The perimeter of Kuqa ancient city is about 8000m, the length of the north wall is 2000m, the south wall is 1806m, the east wall is 1646m, the west wall is 2200m. Except ruins of the east, south and north walls, the west wall is totally ruined. Kuqa ancient city has square shape; the city wall height is about 2-7m. It is a cob wall with 1 embrasure of 40m.
In 1985 a famous archeologist of China Huan Wenby did archeological excavations and discovered such archaeological finds as stone implements, bone products, pieces of painted pottery, copper products, small copper coins of nominal value 5 chju of Han dynasty, Kuqa ancient city coins, small copper coins “Kaiyuan Tunbao” of Tan dynasty. Kuqa princedom was one of three west region princedoms (Siyuy). In Kuqa ancient city was developed musical and dancing arts.
Subbashi ancient city (special name: Chjaokhuli temple) was built during the period of the Wei dynasty and the West and East Czin dynasty. Kumardjiva - Buddhist mentor of Kuqa ancient city, a great translator of the Buddhist canons in ancient China, gave there his lessons. This temple prospered during the Sui and Tan dynasties; Syuanczan monk of the Tan dynasty also stayed there more for than two months. In the middle of the seventh century (658 AD) Ansi viceroyalty of the Tan dynasty resettled to Kuqa; this ancient city became the place of meeting of many monks and Buddhist mentors. Everyday there were given sermons of Buddhism; morning bell ring and evening drum sound stirred up the air, the pilgrims went there incessantly.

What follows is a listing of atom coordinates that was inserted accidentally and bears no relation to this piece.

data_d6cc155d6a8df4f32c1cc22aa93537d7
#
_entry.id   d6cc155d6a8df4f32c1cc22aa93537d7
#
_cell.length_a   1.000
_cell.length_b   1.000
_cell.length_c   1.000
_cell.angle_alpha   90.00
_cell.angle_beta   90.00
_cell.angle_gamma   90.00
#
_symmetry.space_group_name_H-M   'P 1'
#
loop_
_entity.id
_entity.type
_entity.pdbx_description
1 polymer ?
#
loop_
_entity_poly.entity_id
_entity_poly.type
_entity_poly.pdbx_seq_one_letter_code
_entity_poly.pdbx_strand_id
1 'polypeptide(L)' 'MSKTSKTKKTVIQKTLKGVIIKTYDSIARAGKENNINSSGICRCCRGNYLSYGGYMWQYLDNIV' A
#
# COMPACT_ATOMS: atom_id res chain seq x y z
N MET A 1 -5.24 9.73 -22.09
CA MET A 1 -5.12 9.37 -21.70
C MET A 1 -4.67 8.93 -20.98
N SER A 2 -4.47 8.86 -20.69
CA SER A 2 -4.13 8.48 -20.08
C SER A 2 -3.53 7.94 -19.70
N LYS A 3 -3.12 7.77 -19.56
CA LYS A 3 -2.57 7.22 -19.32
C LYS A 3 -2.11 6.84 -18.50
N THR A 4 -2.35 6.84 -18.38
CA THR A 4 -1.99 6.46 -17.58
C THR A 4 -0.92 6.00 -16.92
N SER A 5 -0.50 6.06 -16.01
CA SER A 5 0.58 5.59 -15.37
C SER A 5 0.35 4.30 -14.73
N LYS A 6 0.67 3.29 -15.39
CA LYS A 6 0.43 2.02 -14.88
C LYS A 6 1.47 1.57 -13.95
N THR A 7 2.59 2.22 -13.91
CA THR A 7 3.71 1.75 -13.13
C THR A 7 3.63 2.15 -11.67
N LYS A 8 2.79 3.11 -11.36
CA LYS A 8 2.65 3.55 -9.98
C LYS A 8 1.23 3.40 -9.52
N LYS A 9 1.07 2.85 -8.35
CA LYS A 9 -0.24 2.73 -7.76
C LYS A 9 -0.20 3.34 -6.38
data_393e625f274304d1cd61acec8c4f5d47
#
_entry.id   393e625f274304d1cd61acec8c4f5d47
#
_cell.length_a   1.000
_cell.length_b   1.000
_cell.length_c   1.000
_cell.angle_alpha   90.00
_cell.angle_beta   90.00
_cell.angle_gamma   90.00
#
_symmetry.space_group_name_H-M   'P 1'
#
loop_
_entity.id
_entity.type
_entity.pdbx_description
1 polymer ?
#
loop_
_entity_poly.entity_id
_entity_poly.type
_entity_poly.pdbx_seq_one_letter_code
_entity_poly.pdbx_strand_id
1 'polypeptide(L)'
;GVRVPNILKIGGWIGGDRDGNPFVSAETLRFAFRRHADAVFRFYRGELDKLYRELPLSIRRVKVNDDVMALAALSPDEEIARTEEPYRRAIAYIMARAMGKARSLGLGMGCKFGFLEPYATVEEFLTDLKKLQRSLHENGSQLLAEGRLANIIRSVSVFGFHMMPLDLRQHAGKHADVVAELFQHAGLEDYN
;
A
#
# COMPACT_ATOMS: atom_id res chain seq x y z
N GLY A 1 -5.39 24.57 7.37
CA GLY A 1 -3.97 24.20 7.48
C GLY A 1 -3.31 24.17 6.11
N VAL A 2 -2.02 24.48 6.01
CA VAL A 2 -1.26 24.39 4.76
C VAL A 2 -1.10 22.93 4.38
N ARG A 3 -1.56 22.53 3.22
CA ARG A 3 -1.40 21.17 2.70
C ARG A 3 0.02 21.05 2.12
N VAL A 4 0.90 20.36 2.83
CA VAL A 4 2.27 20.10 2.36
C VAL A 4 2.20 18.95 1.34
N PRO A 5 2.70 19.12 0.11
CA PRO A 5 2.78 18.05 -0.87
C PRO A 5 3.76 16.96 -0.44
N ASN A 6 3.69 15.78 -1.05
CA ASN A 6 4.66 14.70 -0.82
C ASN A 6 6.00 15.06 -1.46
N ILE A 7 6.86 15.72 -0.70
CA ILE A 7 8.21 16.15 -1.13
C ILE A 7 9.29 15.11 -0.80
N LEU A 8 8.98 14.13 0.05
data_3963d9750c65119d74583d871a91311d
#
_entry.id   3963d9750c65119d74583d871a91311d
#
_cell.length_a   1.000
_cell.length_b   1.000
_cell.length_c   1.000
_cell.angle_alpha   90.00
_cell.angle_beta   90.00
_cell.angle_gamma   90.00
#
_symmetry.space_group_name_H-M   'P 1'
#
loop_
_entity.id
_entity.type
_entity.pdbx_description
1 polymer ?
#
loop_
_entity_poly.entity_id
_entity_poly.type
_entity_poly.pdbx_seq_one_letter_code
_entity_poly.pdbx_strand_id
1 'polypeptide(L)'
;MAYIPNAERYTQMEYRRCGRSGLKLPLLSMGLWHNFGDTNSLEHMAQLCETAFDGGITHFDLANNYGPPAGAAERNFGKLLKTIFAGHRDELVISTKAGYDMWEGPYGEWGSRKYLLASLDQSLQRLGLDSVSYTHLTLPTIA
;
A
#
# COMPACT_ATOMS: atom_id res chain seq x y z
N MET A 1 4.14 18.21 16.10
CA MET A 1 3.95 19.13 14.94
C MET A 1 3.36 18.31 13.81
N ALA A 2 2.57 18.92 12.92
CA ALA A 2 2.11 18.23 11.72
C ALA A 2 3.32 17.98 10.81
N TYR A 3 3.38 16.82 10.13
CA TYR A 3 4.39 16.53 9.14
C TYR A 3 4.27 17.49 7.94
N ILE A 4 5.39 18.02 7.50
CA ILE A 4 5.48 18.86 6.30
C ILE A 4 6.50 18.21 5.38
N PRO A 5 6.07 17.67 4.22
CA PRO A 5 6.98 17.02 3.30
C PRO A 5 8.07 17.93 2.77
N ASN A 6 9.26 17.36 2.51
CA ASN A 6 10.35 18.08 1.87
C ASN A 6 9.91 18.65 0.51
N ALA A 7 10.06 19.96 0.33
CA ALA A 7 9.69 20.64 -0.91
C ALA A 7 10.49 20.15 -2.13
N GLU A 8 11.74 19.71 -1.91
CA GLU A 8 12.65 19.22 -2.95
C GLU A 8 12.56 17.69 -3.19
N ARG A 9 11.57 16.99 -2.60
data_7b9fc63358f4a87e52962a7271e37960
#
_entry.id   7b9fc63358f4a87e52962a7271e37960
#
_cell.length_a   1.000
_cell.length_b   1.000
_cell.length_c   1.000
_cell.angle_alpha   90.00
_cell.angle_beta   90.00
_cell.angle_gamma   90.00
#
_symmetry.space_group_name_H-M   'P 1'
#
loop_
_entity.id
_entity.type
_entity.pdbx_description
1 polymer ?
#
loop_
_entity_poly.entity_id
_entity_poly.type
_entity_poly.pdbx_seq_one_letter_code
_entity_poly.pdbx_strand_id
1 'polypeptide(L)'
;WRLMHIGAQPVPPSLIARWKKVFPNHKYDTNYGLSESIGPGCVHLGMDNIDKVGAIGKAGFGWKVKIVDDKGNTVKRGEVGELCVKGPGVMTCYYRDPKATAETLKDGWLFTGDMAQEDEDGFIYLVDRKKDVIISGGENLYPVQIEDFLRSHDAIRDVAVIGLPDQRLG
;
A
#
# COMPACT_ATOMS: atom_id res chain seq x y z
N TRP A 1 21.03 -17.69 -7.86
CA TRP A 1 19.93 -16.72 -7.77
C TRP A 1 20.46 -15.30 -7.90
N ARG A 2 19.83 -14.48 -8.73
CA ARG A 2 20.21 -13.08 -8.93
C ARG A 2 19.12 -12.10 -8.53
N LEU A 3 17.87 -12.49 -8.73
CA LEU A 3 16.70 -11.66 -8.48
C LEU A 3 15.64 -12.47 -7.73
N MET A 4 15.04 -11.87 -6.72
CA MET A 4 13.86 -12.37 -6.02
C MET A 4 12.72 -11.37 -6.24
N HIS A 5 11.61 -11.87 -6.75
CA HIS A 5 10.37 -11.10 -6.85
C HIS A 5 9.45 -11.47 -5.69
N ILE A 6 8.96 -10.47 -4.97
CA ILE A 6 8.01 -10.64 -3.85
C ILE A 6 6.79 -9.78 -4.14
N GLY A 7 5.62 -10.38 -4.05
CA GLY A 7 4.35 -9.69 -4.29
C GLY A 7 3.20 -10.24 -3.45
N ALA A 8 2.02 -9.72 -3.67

At the end of the Tan dynasty (ninth century) this temple fell into decay and was abandoned in the 13th – 14th centuries. Nowadays most of the walls are reconstructed; the temple is divided into two parts: east temple and west temple. There are prayer hall, pagoda and statue of Buddha in the east temple; magnificent prayer hall and extant square pagoda in the west temple. In the northern part of the temple 17 Buddha Caves with a great view are located, where still preserved the ruins of the wall painting and carved writing of the ancient Kuqa.